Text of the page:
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Book Notes - Mark Juergensmeyer's Gandhi's Way
Nov 6, 2004, 12:09a

Mark Juergensmeyer - Gandhi's Way: A Handbook of Conflict Resolution

* When resolving a conflicy, we should imagine a solution that includes the best features of both sides of an argument so that we create a "win-win" situation
    - each side has some portion of truch in its possession

* We should incorporate the solution into the struggle itself - the way you fight and the goal for which you are fighting are the same

* Redirect the focus of a fight from persons to principles

* Ways of resolving a conflict:
1) Forced victory - removes the person but the underlying conflict between principles remains
2) Accomodation & compromise - let each side win a little, but each side loses a little as well
3) Arbitration & law - judge which side is right, but often neglect the truth in the loser's position
4) Satyagraha (*best*) - attempts to find a new position, more inclusive than the old ones, and moves into it

* No doubt in Gandhi's mind that one could find the right way to act in any situation

* Truth is those things that defend life, enhance life, allow life to flourish, and bring lives together in harmony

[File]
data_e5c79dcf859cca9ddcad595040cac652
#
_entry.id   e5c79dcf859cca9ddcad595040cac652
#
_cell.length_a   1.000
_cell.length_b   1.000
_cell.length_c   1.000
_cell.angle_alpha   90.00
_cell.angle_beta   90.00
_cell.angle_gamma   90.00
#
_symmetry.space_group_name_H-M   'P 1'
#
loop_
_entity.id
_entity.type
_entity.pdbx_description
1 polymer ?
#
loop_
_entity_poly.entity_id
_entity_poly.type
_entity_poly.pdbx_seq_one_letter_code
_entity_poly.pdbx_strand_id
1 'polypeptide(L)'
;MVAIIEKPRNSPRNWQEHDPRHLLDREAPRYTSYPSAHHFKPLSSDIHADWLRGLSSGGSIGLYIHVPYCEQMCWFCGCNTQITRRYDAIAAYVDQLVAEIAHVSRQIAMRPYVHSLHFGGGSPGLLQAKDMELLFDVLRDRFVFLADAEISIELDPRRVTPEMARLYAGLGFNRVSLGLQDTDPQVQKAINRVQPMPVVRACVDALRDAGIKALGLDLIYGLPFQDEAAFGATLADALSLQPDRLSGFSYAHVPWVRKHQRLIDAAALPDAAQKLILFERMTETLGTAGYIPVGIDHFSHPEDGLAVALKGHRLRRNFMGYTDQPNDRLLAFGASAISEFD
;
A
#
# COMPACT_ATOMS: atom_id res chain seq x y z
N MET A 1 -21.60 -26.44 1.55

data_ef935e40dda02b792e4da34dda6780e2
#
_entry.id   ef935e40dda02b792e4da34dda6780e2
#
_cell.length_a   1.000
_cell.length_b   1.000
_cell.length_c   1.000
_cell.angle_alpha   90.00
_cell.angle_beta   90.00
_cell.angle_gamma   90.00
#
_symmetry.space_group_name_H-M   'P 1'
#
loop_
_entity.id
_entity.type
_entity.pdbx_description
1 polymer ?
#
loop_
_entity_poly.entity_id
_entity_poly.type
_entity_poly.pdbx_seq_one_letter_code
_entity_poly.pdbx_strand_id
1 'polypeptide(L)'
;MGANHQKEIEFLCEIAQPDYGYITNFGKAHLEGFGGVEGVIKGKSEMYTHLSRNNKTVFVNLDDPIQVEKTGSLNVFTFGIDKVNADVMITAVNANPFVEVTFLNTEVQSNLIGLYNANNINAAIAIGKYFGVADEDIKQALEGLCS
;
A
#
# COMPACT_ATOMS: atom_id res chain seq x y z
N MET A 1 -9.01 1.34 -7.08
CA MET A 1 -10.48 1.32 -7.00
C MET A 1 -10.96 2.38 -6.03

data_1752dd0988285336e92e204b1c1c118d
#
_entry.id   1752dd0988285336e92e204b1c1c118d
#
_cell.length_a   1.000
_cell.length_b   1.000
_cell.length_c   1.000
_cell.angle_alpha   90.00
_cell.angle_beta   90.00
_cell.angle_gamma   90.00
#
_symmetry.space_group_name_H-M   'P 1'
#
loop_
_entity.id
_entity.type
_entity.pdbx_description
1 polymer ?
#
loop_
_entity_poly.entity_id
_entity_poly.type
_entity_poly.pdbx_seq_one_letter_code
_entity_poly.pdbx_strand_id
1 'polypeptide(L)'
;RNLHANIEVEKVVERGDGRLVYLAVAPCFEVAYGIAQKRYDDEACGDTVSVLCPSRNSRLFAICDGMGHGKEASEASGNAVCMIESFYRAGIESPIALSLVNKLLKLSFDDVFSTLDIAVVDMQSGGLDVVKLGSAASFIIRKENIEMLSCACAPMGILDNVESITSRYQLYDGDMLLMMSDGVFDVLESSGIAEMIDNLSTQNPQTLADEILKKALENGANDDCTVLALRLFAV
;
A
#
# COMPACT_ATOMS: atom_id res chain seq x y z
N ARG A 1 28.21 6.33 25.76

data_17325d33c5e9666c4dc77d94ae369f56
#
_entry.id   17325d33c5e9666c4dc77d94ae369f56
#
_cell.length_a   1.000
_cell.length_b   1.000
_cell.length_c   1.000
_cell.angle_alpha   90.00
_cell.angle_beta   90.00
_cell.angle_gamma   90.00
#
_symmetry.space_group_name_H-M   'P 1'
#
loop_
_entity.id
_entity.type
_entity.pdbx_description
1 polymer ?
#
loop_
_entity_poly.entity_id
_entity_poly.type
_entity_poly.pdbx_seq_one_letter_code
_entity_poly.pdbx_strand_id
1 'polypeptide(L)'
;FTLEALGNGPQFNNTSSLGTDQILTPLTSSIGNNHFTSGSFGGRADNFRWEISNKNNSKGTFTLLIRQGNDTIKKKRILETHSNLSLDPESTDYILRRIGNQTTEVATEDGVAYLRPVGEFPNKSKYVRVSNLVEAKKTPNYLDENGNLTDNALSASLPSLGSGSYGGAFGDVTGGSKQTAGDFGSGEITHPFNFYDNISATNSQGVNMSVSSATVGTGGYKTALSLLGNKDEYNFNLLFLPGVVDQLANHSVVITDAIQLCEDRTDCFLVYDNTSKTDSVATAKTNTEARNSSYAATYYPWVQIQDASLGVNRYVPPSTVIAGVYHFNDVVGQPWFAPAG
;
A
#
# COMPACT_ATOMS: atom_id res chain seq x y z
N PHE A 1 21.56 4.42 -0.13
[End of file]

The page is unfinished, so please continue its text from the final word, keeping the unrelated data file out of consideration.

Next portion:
* "Violence" includes any coercion, be it physical, verbal, or emotional, and violence should not be used to solve a problem. If you try to use violence to win a peaceful end, you will fail, Gandhi argued.

* "No action which is not voluntary can be called moral."

* Noncooperation is a potent force for breaking the structures of authority

* 10 basic principles:
1) Do not avoid confrontation
2) Stay open to communication and self-criticism
3) Find a resolution and hold fast to it
4) Regard your opponent as a potential ally
5) Make your tactics consistent with the goal
6) Be flexible
7) Be temperate
8) Be proportionate
9) Be disciplined
10) Know when to quit

* Necessary prerequisites to a Gandhian solutoin:
1) The eagerness for a harmonious outcome
2) The determination of both sides to stand by the truth
3) The ability of both to imagine other options

* Double advocacy - the idea that one should attempt to argue for the truth of both sides of a dispute

* Create counter-structures to those you seek to abolish

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